I almost missed my daughter’s first summer.
Don’t get me wrong, I was with her – we were at home together – but in my cloak of attentiveness, preoccupied with feedings and changings and tummy time, I failed to notice summer.
I orbited around her, as a planet does the sun, perfunctorily providing all the necessary elements to ensure her timely development. I planned our days in increments of fluid-ounce intake and plotted our weeks in growth-curves. My self-esteem hinged upon how my daughter’s progress compared with the illustrated babies depicted in The Books, several of which I consulted daily. I read about sensory-stimulation, sensitive learning periods, invisible sunburns, and mosquito-borne viruses.
I made shape-mazes and texture-tunnels to trigger the appropriate cognitive areas in her developing brain; I shunned toxic sunscreen and lethal bug spray; I shaded the windows in her bedroom to block out the bright sunlight, which The Books said interfered with circadian cycles; and I kept our house buttoned up against particulate pollutants, setting the thermostat at the recommended 75°, regardless of the outside temperature (or air-conditioning bill).
By early July, I was burned-out, anxious, and exhausted from straining against the rhythm of the natural world. My daughter gained, grew, and moved as projected, but barely napped and seemed restless. I, too, longed for a reprieve but worried any lapse in assiduousness would result in her not reaching her full potential. My mind played a nervous thought loop: Babies are impressionable and malleable and dependent; my daughter needs me. I must be on guard to protect her, nurture her, show her…be everything, know everything, control everything…
“Relax,” said my mother when I asked her advice. “Enjoy your summer.”
“Summer? Really?!” I balked. “I have a baby!”
“The two are not mutually exclusive,” she said. “Enjoy summer with her.”
Tired of the nagging fear of inadequacy that the books gave me and desperate to silence the voice saying, you should be doing more, I took my mom’s advice and, with my daughter in tow, stepped into summer.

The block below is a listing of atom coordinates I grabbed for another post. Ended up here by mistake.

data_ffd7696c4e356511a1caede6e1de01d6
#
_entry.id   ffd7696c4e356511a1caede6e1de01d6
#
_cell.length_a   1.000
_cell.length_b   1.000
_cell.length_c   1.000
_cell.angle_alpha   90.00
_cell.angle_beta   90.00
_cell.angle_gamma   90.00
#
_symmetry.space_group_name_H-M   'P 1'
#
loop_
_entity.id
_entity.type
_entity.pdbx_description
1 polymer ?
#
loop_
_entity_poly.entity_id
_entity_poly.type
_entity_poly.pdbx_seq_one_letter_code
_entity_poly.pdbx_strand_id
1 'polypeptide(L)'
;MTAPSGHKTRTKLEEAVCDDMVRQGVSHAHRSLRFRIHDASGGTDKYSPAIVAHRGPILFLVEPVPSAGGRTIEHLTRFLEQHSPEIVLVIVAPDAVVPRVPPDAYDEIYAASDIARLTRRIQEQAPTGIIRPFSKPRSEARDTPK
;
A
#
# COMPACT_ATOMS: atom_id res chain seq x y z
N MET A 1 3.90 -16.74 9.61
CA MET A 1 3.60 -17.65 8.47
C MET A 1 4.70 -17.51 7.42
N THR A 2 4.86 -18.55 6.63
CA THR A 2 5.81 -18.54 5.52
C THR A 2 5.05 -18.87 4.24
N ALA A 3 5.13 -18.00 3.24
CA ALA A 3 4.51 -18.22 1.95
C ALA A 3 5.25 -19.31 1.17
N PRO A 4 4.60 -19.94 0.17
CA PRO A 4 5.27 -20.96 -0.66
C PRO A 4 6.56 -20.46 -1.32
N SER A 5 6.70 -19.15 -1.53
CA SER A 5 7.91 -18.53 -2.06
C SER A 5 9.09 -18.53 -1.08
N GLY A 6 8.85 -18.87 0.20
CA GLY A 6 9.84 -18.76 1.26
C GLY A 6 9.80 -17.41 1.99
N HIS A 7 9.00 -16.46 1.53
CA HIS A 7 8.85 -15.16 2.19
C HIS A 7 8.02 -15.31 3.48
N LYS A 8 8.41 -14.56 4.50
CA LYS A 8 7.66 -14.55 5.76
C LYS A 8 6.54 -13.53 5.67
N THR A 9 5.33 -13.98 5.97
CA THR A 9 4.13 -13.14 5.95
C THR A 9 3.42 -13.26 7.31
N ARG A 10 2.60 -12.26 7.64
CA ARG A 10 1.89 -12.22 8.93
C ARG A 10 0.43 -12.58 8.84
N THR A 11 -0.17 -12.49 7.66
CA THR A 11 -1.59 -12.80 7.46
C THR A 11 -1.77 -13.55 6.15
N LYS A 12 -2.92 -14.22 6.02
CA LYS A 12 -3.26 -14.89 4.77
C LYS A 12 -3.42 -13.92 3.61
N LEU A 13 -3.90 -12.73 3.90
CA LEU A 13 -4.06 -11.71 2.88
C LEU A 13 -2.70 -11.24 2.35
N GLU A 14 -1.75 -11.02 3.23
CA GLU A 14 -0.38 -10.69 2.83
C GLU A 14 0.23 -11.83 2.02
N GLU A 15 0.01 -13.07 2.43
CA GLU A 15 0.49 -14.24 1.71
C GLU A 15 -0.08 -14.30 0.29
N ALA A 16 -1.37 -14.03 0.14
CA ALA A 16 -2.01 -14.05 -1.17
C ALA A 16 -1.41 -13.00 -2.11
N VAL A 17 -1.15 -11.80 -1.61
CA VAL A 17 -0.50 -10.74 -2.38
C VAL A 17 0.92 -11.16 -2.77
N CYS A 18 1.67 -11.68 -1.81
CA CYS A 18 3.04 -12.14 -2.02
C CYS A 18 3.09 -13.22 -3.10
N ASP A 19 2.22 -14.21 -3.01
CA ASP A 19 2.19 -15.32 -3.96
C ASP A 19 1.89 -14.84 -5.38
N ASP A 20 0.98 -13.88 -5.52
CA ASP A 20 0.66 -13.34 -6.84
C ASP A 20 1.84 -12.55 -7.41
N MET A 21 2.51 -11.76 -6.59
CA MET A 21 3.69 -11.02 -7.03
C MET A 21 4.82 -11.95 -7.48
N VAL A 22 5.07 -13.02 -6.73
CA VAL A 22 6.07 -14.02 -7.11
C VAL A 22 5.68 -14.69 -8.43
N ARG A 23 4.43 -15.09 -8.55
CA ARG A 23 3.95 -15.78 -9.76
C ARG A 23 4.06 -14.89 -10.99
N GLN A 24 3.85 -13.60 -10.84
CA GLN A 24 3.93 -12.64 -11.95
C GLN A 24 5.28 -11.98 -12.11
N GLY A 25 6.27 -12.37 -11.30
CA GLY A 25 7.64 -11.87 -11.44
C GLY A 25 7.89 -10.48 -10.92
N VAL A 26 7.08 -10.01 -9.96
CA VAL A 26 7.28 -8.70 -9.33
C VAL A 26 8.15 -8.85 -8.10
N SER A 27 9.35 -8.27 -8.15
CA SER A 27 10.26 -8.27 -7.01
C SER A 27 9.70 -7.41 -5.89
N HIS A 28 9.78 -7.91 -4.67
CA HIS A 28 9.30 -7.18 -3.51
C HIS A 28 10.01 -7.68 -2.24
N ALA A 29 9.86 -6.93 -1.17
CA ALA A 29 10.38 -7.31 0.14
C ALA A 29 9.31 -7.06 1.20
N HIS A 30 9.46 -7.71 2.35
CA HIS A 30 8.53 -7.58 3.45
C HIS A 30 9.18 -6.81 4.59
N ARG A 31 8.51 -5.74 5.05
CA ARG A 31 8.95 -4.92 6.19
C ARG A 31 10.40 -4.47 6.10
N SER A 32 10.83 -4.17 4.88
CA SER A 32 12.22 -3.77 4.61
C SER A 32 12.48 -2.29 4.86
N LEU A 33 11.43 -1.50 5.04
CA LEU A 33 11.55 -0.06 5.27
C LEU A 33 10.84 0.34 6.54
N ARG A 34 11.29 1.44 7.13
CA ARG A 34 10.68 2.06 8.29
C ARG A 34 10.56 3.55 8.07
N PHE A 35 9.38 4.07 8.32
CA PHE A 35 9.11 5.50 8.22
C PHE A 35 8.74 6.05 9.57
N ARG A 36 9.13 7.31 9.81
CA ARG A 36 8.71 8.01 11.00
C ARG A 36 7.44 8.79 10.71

The air outside, sweet and heavy, surrounds us, and my daughter breathes a deep sigh. We venture down to the pond by our house, escorted by a cadence of crickets and frogs hidden in the feathery reeds. We crouch amidst these noisemakers, my daughter’s eyes wide, her head cocked, listening. We brush our hands over the tops of the dry grass; gone to seed, it feels at once sharp and soft. The pond entices my daughter with its filmy stillness, a dark reflection of her and me, until she splashes through the wet surface and chortles in surprise. I hold her baby hands, wadded in concentration, as she dips a curved foot into the pond’s mucky bottom. She reaches for the dripping mud, wanting to feel its slow fluidity with her mouth. More sensory stimulation than she’s ever encountered.
By the time we head in, we’re both flushed and sweaty; my daughter, nearly asleep in my arms and I, calm and utterly refreshed. I put her down, confident she’ll nap, and set out to do what I had decided at the pond.
I go room to room collecting The Books from my various reading stashes, my arms laden with pages of doubt, chapters of worry, volumes of second-guessing. I take the stack of books out to the garage and dump them in the garbage. Back inside, the house is stuffy and quiet, so I open all the windows and air out my soul.